Just like he'd practically lost his family.
They might still be alive, Malcolm knew, but they weren't really living. Not like they used to.
His father had never struck him before.
And last year, hadn't they been so happy to see him coming home for Christmas? Hadn't his mother cried, hugged and kissed him, embarrassed him right there on the platform?
And now, not even a letter.
Together, the two boys were alone on the snowy lakeshore.
"So, yer folks sending presents?" Malcolm asked, surprised at the sudden ache that the question caused in his chest. But Malcolm knew he had to keep him talking. Keep him alert and awake until help came. If it came.
"Yeah," Tucker breathed, his eyes rolling, as Malcolm recognized shock and the onset of hypothermia from his DADA lessons in first aid. "I asked fer a wand servicing kit, an' a Broomstick, and some new boots, an' a…a…OWWWWW!" Tucker then screamed, clutching at his leg.
Malcolm moved closer, but Tucker pointed his wand at him again. "Get back!"
"Kid, I'm really sorry about this!" Malcolm warned him, as the boy tried to struggle. "PERTRIFICUS TOTALIS!" Malcolm said, paralyzing him so as not to move the busted bone. He moved closer. "Episkey!" He ran his wand over the boy's head. He began to panic a bit as his spells clashed and Tucker's head moved.
"You'll be expelled!" Tucker threatened him. "They'll think you did it! Think you attacked me!"
"You gonna tell 'em that?" Malcolm asked, stripping off his cloak and wrapping the boy in it. He felt at his face, his hands.
"Fer all I know, you tripped me up with a Hex!" Tucker accused him. "Jus' like yer l-lot did m-my d-d-dad!"
"Don't talk," Malcolm said, looking around in desperation, as he realized that Tucker was very probably going to die. The boy's hands were already turning blue, as were his lips. He pulled off his jumper and laid it over Tucker.
"What'd'you want fer Chrishmush?" Tucker slurred his words, but they hit Malcolm hard.
"I…I…" Malcolm sniffled, determined not to cry in front of his ungrateful little patient. Somehow he had to get help, before he froze to death, too.
But that meant leaving Tucker, and he wondered if he would be blamed? What if Tucker died? Blamed or not, what would he do – knowing he'd done the wrong thing? He just couldn't leave the wounded boy to die alone – could he? It wasn't the Slytherin thing to do, he thought, sacrificing himself for someone else.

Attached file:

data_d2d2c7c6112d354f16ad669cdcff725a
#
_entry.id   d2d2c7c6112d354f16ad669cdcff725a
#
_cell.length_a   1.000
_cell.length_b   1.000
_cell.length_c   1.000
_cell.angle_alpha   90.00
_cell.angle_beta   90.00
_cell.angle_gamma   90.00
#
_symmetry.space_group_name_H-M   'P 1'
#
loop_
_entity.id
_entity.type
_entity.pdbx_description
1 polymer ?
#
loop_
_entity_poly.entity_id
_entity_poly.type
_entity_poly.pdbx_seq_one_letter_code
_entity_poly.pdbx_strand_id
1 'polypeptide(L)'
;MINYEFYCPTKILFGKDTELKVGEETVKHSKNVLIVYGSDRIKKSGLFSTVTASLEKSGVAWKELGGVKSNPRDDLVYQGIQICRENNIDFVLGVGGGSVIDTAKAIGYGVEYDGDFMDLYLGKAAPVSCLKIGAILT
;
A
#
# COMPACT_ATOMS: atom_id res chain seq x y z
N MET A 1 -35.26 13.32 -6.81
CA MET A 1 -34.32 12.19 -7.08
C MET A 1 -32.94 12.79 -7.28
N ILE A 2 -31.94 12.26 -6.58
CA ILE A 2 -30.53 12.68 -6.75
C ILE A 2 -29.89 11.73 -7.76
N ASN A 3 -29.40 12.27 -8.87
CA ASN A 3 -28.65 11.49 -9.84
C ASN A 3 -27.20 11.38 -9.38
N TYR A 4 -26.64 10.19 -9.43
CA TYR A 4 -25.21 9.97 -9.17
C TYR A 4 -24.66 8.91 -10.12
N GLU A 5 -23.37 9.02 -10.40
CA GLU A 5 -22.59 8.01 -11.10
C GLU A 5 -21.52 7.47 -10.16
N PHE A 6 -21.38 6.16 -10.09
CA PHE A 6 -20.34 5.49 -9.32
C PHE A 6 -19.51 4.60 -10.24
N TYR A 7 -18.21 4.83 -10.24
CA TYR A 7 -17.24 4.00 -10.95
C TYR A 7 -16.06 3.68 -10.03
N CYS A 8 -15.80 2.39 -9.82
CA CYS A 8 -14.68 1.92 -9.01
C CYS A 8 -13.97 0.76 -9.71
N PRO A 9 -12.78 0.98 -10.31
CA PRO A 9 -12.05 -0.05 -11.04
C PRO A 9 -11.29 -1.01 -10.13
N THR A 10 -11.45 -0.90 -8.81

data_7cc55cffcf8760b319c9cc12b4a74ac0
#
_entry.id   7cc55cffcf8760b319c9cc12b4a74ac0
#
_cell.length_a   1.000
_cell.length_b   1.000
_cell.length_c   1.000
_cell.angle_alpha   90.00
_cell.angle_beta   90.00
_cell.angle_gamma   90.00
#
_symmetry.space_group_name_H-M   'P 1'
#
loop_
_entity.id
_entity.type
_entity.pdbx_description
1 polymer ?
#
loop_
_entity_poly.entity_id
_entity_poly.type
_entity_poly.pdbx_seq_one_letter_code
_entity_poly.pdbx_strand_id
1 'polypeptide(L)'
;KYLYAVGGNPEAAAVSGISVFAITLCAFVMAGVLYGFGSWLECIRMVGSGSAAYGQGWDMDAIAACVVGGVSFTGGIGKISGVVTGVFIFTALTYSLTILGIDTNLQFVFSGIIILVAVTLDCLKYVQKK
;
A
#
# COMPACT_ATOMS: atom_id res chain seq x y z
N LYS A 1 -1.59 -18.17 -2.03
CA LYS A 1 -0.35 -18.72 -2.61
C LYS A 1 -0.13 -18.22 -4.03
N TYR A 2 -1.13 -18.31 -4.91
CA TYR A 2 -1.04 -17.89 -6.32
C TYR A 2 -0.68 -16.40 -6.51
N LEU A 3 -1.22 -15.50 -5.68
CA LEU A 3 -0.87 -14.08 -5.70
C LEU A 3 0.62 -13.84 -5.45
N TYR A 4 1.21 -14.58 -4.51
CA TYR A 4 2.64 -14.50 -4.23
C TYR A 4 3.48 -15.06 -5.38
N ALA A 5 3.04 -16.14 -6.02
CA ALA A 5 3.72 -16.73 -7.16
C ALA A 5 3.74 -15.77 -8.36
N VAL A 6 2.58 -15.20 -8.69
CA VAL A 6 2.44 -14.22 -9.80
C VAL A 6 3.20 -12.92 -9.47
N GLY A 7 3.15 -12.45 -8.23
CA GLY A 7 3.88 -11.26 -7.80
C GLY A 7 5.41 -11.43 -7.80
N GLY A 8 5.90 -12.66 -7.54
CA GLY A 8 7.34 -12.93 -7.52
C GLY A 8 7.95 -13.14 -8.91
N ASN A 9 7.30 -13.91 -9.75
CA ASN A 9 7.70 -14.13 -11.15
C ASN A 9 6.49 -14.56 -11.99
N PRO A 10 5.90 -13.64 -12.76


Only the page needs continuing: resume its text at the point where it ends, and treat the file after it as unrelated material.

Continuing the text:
"It…it don' hurt nur murrr," Tucker groaned, his eyes rolling back in his head.
"Tucker? Christopher?" Malcolm patted his cheek, wishing he knew how to do a Warming Charm, but scared that he'd set the kid on fire if he tried.
He looked down at the Hufflepuff, wrapped now in green and silver. Unless he acted fast, Christopher Tucker's mother, Malcolm reasoned, was going to remember Christmas Eve as the day her son had died.
"HELP!" Malcolm screamed, his voice carrying over the snow as he clutched at his wand. Green sparks flew from the tip, and he suddenly held it up in instinct. "HELP!" His voice echoed like a thunderclap, as a green fireball shot into the sky and burst over them, high above the trees, like a Roman candle at carnival.
The exertion of magic was overpowering, and Malcolm slumped. He'd never done anything so spectacular before, but he kept his wand aloft, firing fireball after fireball.
Finally, shivering with cold – as Tucker had all of his outwear – Malcolm's wand fell from his frozen fingers. He toppled over, falling on the wounded Hufflepuff.
"Well this is bloody embarrassing," he thought, worried that someone would find them looking like…Malcolm had to laugh at that, though, as he closed his eyes. He was so very tired, perhaps just a little nap, then he could call for help again.
Someone had him under the arms.
"Wha's this, now?" A rough voice was saying.
"T-Tucker?" Malcolm mumbled, "T-take Tucker."
"Oh, Poppy, can we Apparate him, if I drop the Wards?"
"I'll take the Hufflepuff, you get…"
"F-froze," Malcolm managed, rough whiskers scratching at his face as he was pulled close to something large and warm.